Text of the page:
Protecting Your Divorce-Related Documents
Keeping your divorce documents safe, from accidental damage or a spiteful partner, can mean the difference between an easy (fast and simple) and a difficult (protracted) divorce. Your passports, property deeds, bank records, and your kid's birth certificates will all be necessary during the divorce. Here are a few tips on how to secure them:
Have a Separate Hard Disk
Storing your documents on your home computer isn't a good idea on several fronts. For example, you can easily lose them all if the computer crashes or if your partner accesses the documents. Therefore, copy them to a separate hard disk, memory card or flash drive, and then store the memory device in a secure location (such as a safety deposit box). Even hard copies can be saved in this manner if you first scan them.
Upload Them to The Cloud
Storing the documents locally, for example on your computer's hard drive, is risky; anything that damages the computer's memory can delete the documents. At the same time, relying on hard copies alone isn't a smart idea. Therefore, upload the documents to the cloud where damage to a single device won't affect them. A further advantage of cloud storage is that you can easily access your documents from any location if you have internet access. Remote access may come in handy, for example, if your partner locks you out of the house.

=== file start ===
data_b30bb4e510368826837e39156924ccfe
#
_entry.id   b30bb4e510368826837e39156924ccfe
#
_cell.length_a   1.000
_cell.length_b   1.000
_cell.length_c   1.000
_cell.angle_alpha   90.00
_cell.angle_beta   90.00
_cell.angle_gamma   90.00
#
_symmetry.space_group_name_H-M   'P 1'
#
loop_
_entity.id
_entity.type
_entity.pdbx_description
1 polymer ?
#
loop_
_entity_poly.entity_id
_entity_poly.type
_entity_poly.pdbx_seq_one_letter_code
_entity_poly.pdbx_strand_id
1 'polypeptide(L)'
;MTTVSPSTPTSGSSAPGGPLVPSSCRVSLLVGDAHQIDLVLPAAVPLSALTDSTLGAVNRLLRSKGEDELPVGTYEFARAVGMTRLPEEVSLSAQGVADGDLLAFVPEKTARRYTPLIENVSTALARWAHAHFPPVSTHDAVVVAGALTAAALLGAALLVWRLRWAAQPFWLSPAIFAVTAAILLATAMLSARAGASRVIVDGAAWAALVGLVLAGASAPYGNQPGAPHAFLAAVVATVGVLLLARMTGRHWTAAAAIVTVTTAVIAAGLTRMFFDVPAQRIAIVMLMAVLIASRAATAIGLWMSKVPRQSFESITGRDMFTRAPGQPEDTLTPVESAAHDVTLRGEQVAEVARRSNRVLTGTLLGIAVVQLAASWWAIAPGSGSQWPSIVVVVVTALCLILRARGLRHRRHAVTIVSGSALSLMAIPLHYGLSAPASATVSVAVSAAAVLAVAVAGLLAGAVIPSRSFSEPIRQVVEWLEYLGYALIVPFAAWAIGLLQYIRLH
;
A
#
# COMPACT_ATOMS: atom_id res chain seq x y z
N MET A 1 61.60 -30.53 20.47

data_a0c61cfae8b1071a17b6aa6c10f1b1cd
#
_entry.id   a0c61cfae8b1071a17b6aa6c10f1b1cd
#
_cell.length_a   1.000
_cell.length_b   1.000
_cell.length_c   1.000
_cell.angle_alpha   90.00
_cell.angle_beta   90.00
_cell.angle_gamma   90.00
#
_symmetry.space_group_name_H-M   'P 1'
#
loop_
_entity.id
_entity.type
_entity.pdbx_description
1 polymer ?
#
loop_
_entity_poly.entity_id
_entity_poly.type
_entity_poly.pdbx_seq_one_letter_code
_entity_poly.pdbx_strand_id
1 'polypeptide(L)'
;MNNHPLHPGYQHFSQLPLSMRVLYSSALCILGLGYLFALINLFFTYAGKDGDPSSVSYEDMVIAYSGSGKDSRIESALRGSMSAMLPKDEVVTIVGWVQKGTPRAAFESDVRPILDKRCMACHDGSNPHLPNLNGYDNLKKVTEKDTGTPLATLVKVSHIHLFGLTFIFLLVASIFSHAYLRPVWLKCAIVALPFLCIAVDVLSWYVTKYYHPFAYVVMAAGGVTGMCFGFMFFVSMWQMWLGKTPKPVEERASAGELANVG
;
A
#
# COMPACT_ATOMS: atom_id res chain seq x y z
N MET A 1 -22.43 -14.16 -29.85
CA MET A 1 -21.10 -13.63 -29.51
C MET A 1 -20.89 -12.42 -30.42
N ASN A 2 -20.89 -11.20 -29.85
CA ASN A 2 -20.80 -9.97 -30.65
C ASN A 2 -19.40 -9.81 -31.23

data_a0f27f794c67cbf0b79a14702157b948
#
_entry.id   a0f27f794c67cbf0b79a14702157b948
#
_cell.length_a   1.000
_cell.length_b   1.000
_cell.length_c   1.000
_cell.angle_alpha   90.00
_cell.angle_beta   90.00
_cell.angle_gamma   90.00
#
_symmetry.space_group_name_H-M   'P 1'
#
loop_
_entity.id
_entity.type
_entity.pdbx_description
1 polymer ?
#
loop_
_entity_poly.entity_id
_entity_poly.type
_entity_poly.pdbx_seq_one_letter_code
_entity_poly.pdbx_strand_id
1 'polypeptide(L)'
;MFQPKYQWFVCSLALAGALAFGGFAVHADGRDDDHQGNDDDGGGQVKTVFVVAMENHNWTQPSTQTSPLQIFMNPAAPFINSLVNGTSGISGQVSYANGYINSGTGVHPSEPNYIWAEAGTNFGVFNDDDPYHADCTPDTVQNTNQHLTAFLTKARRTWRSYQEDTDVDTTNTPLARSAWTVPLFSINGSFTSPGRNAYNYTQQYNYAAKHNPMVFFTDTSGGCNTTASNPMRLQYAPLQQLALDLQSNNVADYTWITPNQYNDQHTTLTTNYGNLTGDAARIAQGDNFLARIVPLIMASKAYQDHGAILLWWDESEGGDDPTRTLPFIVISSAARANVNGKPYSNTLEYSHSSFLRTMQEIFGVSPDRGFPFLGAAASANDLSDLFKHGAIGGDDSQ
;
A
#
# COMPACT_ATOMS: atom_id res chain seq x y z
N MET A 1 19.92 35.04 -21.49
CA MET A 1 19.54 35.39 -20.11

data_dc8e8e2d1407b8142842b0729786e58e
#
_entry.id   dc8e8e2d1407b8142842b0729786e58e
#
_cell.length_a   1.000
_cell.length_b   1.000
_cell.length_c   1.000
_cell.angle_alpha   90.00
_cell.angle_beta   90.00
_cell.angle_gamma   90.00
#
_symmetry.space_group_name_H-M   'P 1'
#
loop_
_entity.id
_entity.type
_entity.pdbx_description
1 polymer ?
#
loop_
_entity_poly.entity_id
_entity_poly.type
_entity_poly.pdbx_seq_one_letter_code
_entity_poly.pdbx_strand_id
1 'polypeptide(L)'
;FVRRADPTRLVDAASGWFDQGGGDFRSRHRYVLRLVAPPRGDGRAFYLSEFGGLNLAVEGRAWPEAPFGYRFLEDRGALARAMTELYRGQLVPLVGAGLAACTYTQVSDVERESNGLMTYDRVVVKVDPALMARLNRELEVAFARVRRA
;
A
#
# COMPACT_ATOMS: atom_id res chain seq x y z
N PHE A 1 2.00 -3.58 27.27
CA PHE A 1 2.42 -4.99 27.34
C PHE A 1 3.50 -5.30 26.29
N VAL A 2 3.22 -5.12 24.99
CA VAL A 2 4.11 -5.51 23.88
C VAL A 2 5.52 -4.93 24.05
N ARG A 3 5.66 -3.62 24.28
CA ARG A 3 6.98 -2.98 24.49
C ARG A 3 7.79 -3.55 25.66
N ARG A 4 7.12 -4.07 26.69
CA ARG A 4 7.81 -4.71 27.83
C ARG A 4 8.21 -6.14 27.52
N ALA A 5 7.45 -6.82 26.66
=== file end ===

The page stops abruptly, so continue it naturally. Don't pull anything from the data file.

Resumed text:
Don't Rely on Soft Copies Alone
Don't just rely on soft copies of the documents alone; save their hard copies too. You don't want to lose your documents ifyour computer crashes or your partner accesses and deletes them. Therefore, make a few copies and store them in a safe location, preferably outside the house. The most important ones you can store in a safety deposit box while the rest can go to a self-storage unit.
Make Duplicate Copies of Everything
This is a simple, but effective, measure of ensuring that you don't lose essential documents in case a copy is lost. Keep the extra copies in separate locations. For example, your house may burn down and destroy your documents, setting your divorce back by a couple of weeks or even months. That won't be the case if you have an extra copy somewhere safe outside the house.
Store all your personal, identification, and documents; don't assume that something is irrelevant because you don't know when it might be needed. In fact, you should go a step further and take pictures of valuable items (such as paintings or jewelry) in your house, and store them too.
Contact an attorney, such as from Cooper Levenson Attorneys At Law, for more help.